Restrictionists May Cost Republicans Their Majorities in Congress.

An undated photo showing a U.S. Border Patrol Processing Center in McAllen, Tx.

Are Republicans trying to lose their majorities in Congress this November? We assume not, but you can’t tell from the party’s internal feuding over immigration that is fast becoming an election-year nightmare over separating immigrant children from their parents. This is what happens when restrictionists have a veto over GOP policy.

Democrats fanned out across the U.S. this weekend to highlight the turmoil caused by the Trump Administration’s new “zero-tolerance” policy of detaining all adult aliens crossing the border illegally. That means separating parents from children who arrive together because courts have said migrant children can’t be jailed.

Children are put into tent encampments or other sites while their parents are processed for deportation. That can take several days, which is bad enough, though much longer if the adults challenge their deportation. Trump officials are defending the policy as a deterrent to illegal entry, but surely they understand that separating parents from children is morally unacceptable and politically unsustainable.

The immediate solution should be for the Administration to end “zero-tolerance” until it can be implemented without dividing families. Congress can also act to allow migrants to be detained with children in facilities appropriate for families. Until that is possible, better to release those who have no criminal past rather than continue forced separation.

This episode underscores the larger GOP dysfunction as it debates how to deal with the former immigrant children known as Dreamers. The threat of Dreamer deportation isn’t imminent while the courts consider Barack Obama’s legalization order and Donald Trump’s revocation of that order. But it is sure to return with urgency next year.

A bipartisan majority in Congress wants to solve the problem of these young adults brought to the U.S. illegally as minors. But a minority of House Republicans continues to block a compromise that would solve the Dreamer problem and give Mr. Trump more money for border security.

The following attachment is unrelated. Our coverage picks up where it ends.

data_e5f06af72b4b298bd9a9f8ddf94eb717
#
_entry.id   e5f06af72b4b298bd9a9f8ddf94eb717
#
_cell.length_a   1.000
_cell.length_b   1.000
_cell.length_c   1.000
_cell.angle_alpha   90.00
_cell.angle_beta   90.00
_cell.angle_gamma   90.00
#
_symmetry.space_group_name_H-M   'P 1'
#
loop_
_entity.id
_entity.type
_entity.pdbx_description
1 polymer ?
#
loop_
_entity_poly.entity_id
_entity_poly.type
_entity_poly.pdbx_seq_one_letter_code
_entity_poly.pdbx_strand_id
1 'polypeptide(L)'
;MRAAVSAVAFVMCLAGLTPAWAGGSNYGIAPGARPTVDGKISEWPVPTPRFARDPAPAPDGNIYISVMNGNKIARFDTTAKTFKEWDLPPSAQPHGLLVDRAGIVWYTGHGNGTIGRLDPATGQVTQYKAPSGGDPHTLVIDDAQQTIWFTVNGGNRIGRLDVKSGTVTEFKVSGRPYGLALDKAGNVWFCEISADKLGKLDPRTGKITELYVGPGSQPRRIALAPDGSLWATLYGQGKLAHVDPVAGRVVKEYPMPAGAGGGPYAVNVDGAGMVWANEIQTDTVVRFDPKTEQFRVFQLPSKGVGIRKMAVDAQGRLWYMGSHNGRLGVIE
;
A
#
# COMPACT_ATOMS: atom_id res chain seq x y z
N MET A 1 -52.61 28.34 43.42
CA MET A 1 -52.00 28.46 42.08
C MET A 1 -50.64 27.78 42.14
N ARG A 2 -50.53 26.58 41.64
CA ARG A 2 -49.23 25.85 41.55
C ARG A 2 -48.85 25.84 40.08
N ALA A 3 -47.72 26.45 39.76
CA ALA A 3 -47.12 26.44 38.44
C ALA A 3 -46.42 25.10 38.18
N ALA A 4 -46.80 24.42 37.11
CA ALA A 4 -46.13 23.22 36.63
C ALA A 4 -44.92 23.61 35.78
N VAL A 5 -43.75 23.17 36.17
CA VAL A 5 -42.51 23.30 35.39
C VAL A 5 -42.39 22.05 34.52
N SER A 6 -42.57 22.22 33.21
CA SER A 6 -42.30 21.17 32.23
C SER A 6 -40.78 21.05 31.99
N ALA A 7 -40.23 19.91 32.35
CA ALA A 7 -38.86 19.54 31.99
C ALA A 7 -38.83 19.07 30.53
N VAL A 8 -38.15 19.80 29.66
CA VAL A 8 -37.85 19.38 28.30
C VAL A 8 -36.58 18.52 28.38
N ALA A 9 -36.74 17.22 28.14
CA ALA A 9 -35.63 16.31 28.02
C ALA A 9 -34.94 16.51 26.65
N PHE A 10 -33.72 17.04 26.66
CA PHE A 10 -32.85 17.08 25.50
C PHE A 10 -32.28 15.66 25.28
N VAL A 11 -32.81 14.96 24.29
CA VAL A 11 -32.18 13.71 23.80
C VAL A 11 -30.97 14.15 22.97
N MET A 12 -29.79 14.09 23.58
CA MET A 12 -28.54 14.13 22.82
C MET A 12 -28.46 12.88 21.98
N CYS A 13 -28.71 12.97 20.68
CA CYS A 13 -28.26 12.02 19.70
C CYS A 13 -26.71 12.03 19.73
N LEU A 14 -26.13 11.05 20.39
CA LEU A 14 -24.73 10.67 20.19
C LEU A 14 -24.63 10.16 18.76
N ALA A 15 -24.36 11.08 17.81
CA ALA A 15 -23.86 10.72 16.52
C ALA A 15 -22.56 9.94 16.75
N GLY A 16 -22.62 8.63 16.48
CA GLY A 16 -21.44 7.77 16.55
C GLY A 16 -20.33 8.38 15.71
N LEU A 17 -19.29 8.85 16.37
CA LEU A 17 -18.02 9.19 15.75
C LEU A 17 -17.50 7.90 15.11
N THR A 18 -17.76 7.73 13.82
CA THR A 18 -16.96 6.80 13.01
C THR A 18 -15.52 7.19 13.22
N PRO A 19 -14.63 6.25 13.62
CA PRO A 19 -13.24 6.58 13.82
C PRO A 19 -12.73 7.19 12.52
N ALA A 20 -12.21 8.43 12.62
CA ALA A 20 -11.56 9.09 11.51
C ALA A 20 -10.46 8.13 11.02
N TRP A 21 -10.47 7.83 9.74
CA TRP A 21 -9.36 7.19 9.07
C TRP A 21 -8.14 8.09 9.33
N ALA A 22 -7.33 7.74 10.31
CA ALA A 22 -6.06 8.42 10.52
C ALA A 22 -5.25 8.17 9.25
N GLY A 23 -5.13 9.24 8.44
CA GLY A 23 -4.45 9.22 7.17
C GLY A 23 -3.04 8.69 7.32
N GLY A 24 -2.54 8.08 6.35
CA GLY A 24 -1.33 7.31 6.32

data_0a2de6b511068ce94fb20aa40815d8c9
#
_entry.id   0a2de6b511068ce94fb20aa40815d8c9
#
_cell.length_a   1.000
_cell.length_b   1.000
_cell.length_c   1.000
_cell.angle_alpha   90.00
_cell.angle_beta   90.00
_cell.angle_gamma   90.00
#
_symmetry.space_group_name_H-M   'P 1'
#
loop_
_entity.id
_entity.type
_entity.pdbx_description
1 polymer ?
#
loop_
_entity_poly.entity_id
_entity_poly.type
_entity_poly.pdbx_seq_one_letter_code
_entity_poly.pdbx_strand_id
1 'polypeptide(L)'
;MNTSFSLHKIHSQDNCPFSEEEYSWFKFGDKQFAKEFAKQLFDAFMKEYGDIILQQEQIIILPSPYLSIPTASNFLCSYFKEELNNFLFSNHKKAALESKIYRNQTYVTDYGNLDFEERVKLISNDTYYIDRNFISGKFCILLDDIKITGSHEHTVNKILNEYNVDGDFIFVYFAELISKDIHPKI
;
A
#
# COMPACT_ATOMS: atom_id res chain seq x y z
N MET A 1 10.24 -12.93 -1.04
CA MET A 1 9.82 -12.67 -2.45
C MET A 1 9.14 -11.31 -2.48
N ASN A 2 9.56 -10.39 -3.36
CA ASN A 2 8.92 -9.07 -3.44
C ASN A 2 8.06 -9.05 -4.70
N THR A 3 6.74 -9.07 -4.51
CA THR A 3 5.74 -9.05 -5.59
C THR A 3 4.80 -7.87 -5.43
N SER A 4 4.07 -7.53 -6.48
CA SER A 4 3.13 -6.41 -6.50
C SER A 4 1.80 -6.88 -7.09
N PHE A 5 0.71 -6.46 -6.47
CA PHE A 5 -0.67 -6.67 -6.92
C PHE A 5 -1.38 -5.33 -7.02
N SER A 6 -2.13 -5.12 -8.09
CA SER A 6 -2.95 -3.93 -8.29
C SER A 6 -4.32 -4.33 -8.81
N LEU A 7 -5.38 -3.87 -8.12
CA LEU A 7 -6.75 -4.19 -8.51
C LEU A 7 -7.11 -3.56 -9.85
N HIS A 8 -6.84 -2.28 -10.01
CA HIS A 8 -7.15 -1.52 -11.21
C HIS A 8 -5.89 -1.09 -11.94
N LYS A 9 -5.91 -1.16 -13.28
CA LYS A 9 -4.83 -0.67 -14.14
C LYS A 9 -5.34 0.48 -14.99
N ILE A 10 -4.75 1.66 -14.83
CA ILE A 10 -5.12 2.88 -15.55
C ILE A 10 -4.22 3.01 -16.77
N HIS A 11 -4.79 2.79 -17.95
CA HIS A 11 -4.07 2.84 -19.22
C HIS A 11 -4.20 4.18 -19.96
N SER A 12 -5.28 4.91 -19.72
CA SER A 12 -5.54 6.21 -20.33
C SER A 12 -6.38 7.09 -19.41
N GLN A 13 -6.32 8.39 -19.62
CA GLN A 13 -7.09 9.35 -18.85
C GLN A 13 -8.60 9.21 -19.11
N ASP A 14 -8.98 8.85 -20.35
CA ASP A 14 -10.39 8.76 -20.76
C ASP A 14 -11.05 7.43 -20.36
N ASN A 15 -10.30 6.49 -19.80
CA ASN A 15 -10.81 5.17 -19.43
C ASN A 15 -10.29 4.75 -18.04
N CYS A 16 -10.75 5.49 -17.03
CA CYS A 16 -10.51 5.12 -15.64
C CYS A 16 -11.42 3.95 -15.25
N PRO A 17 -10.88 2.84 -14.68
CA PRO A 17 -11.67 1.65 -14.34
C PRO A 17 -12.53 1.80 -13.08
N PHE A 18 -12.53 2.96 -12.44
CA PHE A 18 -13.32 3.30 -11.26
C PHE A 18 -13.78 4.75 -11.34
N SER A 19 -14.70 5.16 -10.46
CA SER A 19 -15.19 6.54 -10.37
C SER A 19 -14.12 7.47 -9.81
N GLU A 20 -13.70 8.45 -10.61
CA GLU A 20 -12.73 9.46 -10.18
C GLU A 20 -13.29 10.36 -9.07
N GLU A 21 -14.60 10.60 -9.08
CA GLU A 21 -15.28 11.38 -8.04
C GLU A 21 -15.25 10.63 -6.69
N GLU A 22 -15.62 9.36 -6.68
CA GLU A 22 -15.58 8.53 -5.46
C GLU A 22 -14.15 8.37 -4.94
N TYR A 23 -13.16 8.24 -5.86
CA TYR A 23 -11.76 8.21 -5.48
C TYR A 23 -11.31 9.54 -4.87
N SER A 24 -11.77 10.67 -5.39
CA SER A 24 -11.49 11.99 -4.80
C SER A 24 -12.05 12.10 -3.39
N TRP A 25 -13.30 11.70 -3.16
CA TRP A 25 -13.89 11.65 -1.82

Last month conservatives sank food-stamp reforms to pressure leadership into holding a vote on immigration legislation by Judiciary Chairman Bob Goodlatte. The bill imposes an e-Verify mandate, a flawed agriculture visa program and sharp cuts to family-based immigration, among other restrictionist priorities. Moderate Republicans who represent large numbers of Hispanics would have to sell out employers to protect Dreamers.

To side-step this trap, moderates threatened a discharge petition to force votes on four immigration bills including the Goodlatte legislation. Whichever bill passed with the most votes would have gone to the Senate.

House leaders thwarted the discharge petition by promising votes this week on the Goodlatte bill and a compromise bill that would fulfill Mr. Trump’s priorities: $25 billion for a border wall, limits on family migration and an end to the diversity visa lottery. The bill would also repurpose 88,000 or so diversity-lottery and other visas for a merit-based green-card program that Dreamers could apply for with a path to citizenship. Another 65,000 visas for family-based preferences would be reallocated to employment-based categories.

This should be acceptable to moderates, and White House aide Stephen Miller has urged conservatives to support the bill. But then former aide Steve Bannon riled up the restrictionists by blasting the compromise as “amnesty.” The restrictionists don’t want anything to pass because they want to use immigration to drive conservative turnout in November.

This is self-destructive politics. This year is the GOP’s best opportunity for immigration reform in a decade. If Republicans lose their House majority, they will have less leverage when the Supreme Court rules on legalization for Dreamers. If the Obama program is upheld, Mr. Trump won’t have obtained money for his border wall or anything else.

As for November, House control will be won or lost in swing districts where legalizing the Dreamers is popular and separating families isn’t. Members like California’s Steve Knight and Florida’s Carlos Curbelo need to show voters that they’re working toward a solution for Dreamers.

Even better would be for Congress to pass the leadership’s compromise that legalizes Dreamers, ends the family separation fiasco, and gives Mr. Trump some of his priorities. Republicans would solve a problem while depriving Democrats of a potent issue.

If Mr. Trump wants to lose the House and risk impeachment, he’ll take Mr. Bannon’s bad advice and keep giving Democrats a daily picture of children stripped from their parents.

Appeared in the June 19, 2018, print edition.